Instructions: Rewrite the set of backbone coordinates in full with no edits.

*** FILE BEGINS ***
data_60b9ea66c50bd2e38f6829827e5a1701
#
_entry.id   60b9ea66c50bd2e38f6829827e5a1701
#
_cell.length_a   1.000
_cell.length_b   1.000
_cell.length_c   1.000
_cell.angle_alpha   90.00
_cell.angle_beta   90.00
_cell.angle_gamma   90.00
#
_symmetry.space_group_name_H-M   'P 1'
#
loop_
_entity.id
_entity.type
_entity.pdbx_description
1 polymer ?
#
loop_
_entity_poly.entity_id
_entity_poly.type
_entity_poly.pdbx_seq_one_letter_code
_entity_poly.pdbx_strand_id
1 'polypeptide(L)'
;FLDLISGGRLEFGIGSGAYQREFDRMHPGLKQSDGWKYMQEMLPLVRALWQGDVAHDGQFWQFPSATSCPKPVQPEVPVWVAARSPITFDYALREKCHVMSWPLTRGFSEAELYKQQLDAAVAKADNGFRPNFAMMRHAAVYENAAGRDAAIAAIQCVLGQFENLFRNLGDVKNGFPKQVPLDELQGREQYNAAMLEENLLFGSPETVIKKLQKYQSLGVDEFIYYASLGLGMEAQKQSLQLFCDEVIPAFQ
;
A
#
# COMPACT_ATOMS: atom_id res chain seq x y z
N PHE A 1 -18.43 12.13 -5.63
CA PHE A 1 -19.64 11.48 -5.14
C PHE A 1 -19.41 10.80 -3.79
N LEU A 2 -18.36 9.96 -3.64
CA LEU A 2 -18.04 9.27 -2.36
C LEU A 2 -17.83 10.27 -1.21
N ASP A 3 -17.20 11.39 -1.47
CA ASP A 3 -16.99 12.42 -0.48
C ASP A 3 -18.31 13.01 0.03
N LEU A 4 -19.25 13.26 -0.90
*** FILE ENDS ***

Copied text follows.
data_60b9ea66c50bd2e38f6829827e5a1701
#
_entry.id   60b9ea66c50bd2e38f6829827e5a1701
#
_cell.length_a   1.000
_cell.length_b   1.000
_cell.length_c   1.000
_cell.angle_alpha   90.00
_cell.angle_beta   90.00
_cell.angle_gamma   90.00
#
_symmetry.space_group_name_H-M   'P 1'
#
loop_
_entity.id
_entity.type
_entity.pdbx_description
1 polymer ?
#
loop_
_entity_poly.entity_id
_entity_poly.type
_entity_poly.pdbx_seq_one_letter_code
_entity_poly.pdbx_strand_id
1 'polypeptide(L)'
;FLDLISGGRLEFGIGSGAYQREFDRMHPGLKQSDGWKYMQEMLPLVRALWQGDVAHDGQFWQFPSATSCPKPVQPEVPVWVAARSPITFDYALREKCHVMSWPLTRGFSEAELYKQQLDAAVAKADNGFRPNFAMMRHAAVYENAAGRDAAIAAIQCVLGQFENLFRNLGDVKNGFPKQVPLDELQGREQYNAAMLEENLLFGSPETVIKKLQKYQSLGVDEFIYYASLGLGMEAQKQSLQLFCDEVIPAFQ
;
A
#
# COMPACT_ATOMS: atom_id res chain seq x y z
N PHE A 1 -18.43 12.13 -5.63
CA PHE A 1 -19.64 11.48 -5.14
C PHE A 1 -19.41 10.80 -3.79
N LEU A 2 -18.36 9.96 -3.64
CA LEU A 2 -18.04 9.27 -2.36
C LEU A 2 -17.83 10.27 -1.21
N ASP A 3 -17.20 11.39 -1.47
CA ASP A 3 -16.99 12.42 -0.48
C ASP A 3 -18.31 13.01 0.03
N LEU A 4 -19.25 13.26 -0.90